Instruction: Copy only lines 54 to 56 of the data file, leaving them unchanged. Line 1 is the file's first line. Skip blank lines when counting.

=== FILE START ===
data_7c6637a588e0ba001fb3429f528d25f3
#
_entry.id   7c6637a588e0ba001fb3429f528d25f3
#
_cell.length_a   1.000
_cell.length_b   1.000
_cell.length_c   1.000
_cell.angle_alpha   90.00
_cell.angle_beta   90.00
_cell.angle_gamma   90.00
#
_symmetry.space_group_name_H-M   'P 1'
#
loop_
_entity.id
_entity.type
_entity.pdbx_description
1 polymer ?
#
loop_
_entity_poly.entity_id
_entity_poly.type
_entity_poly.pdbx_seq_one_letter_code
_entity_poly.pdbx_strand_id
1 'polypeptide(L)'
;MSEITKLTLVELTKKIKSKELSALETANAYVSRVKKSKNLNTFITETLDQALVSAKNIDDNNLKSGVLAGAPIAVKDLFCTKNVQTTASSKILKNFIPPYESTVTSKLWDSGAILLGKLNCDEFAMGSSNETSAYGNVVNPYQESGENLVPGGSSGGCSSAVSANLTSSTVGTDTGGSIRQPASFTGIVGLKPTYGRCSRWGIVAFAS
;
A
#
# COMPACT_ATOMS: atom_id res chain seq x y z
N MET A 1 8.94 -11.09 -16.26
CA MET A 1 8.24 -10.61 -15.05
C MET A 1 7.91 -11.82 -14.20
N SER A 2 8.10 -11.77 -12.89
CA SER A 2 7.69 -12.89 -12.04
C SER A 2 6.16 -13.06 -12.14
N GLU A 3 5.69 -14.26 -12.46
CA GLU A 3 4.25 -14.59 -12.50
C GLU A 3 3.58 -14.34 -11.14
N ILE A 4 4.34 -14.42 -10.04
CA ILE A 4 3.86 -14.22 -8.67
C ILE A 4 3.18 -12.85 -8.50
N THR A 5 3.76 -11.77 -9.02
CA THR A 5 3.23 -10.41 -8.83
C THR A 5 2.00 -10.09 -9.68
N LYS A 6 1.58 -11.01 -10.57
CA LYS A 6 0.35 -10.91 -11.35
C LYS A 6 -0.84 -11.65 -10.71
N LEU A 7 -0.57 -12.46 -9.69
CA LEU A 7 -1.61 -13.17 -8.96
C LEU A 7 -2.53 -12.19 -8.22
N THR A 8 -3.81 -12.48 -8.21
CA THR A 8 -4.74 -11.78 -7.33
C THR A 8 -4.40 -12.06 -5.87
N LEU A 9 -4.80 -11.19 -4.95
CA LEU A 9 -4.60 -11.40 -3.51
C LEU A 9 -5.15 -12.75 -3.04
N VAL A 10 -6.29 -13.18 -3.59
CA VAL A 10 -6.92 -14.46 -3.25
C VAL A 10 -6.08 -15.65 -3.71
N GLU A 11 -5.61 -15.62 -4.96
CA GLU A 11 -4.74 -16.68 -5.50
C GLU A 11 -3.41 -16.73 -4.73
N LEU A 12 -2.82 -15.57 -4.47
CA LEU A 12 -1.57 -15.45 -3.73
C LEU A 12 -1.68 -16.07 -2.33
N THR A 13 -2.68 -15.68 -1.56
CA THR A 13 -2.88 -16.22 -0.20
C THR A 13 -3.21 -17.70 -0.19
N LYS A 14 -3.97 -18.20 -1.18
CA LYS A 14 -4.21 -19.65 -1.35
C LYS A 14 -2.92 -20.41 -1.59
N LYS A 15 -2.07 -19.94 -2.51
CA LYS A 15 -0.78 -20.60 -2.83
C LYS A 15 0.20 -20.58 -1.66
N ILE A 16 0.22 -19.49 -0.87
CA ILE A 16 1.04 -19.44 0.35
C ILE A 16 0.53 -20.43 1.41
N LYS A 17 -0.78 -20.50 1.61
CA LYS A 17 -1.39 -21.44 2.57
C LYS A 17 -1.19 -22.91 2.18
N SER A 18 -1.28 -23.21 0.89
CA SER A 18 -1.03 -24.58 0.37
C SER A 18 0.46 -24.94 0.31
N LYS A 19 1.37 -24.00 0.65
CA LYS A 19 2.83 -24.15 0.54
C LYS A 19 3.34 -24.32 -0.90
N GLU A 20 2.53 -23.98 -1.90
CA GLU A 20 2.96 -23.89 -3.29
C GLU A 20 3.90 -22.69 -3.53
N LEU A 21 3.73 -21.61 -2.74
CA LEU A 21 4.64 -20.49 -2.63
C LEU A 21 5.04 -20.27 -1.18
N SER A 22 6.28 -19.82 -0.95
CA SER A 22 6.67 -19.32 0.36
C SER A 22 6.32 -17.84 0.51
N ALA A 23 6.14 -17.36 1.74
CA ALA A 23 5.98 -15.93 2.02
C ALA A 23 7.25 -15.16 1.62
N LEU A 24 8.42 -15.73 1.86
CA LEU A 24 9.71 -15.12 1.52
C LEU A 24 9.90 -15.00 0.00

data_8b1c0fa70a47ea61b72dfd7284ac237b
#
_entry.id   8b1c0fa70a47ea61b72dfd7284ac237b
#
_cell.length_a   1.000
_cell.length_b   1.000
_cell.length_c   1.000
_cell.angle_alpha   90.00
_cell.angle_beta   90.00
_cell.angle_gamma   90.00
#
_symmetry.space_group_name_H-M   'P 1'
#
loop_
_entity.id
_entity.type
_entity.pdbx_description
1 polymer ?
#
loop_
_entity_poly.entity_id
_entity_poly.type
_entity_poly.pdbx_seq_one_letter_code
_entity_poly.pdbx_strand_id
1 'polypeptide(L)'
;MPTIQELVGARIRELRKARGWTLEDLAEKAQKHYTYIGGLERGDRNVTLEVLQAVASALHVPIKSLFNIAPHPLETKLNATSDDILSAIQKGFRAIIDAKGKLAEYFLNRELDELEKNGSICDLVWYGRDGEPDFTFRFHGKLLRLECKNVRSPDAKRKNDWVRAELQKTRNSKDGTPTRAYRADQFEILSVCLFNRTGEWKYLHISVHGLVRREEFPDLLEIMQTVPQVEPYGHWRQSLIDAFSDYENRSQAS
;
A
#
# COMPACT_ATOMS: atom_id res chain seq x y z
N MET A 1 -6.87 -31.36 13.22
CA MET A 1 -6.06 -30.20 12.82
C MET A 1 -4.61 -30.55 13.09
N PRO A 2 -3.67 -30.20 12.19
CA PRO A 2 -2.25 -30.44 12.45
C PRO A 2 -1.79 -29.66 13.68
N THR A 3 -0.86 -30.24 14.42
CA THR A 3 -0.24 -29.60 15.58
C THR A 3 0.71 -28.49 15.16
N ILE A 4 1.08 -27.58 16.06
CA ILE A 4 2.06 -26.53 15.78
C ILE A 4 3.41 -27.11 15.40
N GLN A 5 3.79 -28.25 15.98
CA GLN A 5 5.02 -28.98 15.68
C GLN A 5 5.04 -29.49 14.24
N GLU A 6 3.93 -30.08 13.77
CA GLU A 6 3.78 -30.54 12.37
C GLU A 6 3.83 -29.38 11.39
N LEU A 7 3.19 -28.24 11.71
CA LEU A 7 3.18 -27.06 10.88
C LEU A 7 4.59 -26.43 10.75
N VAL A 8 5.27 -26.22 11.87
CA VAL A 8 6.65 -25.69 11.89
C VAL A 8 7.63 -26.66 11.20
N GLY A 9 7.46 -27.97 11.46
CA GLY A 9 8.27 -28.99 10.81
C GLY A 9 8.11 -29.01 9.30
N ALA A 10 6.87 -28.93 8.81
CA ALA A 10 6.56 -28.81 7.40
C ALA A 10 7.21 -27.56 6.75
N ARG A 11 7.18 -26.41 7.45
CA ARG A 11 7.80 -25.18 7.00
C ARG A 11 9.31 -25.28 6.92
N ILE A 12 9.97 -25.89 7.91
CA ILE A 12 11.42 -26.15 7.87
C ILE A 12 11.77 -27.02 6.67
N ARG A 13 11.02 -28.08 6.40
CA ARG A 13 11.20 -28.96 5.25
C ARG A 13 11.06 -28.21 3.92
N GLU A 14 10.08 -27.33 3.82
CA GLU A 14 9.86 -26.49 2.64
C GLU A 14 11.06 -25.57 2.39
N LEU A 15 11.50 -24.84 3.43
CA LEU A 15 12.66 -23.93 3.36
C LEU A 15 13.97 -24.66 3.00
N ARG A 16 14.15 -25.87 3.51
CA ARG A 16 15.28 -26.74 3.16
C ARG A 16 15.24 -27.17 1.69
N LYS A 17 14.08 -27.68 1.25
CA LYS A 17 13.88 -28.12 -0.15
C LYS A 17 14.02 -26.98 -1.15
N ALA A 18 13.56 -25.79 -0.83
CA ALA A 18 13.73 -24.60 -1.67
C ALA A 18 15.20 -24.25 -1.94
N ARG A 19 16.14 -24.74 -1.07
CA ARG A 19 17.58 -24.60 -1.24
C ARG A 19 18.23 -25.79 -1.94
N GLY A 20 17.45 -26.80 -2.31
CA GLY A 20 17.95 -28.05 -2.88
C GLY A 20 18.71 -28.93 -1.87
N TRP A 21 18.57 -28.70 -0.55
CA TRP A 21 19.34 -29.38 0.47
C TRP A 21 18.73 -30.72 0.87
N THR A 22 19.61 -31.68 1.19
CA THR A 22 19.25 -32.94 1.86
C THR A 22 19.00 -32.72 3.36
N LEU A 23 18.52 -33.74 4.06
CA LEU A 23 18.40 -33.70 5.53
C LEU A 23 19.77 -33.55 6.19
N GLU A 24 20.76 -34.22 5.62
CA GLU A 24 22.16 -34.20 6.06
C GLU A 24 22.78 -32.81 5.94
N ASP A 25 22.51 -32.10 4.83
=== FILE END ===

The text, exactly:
C THR A 8 -4.40 -12.06 -5.87
N LEU A 9 -4.80 -11.19 -4.95
CA LEU A 9 -4.60 -11.40 -3.51